What distresses me is how these two oppositional dialectics spring from the same headwaters. Right-thinking people immediately grasp that conservationists and environmentalists profoundly love the land. It’s much harder to understand and accept that this passion is the exact same nurse log on which the seeds of patriotism and xenophobia are germinated, along with the many horrible “-ism’s” that derive therefrom.
I am at a loss to understand how good and evil can share a parentage. What are we to do about a sinful twin? Like priests who molest children or caretakers who steal from the elderly – it’s oxymoronic but it is there, undeniably.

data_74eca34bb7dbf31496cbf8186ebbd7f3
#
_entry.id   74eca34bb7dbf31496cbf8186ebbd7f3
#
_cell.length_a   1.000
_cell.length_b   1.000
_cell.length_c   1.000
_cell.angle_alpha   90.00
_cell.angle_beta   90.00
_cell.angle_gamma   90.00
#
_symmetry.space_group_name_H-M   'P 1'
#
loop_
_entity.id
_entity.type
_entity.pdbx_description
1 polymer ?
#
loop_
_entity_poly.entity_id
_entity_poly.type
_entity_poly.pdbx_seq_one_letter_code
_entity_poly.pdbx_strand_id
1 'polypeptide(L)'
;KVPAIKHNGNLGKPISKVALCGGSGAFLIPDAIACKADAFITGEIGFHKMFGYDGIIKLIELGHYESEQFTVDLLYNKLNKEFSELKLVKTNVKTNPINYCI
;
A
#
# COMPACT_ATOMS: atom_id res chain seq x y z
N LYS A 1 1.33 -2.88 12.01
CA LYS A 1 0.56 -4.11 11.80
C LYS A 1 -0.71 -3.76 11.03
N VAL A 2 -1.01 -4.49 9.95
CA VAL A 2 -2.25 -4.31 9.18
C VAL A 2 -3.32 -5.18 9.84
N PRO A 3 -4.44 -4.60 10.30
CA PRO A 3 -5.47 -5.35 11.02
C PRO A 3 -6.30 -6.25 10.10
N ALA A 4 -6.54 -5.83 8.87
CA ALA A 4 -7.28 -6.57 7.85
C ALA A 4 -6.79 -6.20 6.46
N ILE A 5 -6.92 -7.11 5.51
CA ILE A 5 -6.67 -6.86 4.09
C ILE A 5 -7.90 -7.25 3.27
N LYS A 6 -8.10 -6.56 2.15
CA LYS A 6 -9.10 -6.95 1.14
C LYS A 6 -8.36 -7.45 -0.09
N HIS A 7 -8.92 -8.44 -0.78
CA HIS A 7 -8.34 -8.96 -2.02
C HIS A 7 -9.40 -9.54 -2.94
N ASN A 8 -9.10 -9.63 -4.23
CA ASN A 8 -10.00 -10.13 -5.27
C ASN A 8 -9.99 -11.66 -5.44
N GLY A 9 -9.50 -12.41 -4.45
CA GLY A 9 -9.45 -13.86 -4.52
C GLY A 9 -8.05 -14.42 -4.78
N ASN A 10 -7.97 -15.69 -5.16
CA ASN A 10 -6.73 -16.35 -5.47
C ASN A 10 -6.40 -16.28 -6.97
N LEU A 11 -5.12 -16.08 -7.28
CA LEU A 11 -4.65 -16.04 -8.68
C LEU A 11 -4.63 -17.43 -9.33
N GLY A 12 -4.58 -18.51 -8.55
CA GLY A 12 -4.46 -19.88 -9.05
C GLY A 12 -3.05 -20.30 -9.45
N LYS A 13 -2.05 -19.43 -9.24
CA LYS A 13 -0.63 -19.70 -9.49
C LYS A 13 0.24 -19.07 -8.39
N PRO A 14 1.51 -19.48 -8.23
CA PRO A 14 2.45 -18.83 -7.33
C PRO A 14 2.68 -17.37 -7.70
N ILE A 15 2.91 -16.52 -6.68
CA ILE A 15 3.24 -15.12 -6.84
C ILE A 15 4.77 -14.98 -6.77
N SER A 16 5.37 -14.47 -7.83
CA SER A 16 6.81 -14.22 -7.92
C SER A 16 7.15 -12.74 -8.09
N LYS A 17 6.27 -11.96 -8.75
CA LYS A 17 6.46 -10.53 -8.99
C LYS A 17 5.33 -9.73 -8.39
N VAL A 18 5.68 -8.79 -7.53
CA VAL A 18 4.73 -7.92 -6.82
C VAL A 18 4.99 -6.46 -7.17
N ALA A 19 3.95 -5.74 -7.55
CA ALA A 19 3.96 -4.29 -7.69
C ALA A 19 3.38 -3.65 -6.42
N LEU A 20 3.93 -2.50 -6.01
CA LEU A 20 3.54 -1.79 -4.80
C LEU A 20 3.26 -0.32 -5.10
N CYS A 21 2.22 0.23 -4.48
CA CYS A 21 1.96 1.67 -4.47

For instance I never knew the malevolence carried out in the name of agrarianism in late 19th and early 20th century Germany. Long before the Nazis rose to power, an ideology had long been promulgated in Germany about an idealized, racially defined national body (“blood”) united with a settlement area (“soil.”) In elevating rural and farm-life ideals, romantic conservatives of the time effectively enfolded anti-urban, racist and anti-Semitic beliefs into the overarching idea of a pure and sedentary Germanic-Nordic peasantry. Ultranationalists predating the Nazis argued that country living was healthier than urban living, and many urban children were sent to the countryside to work, partially in hopes of transforming them. By the 1930s, the Nazi party had built up its appeal to rural Germans by calling for a return from the cities to the countryside – an agrarian sentiment that bred antagonism to both the middle class and the aristocracy, presenting the farmer as a superior figure in opposition to the moral swamp of the city.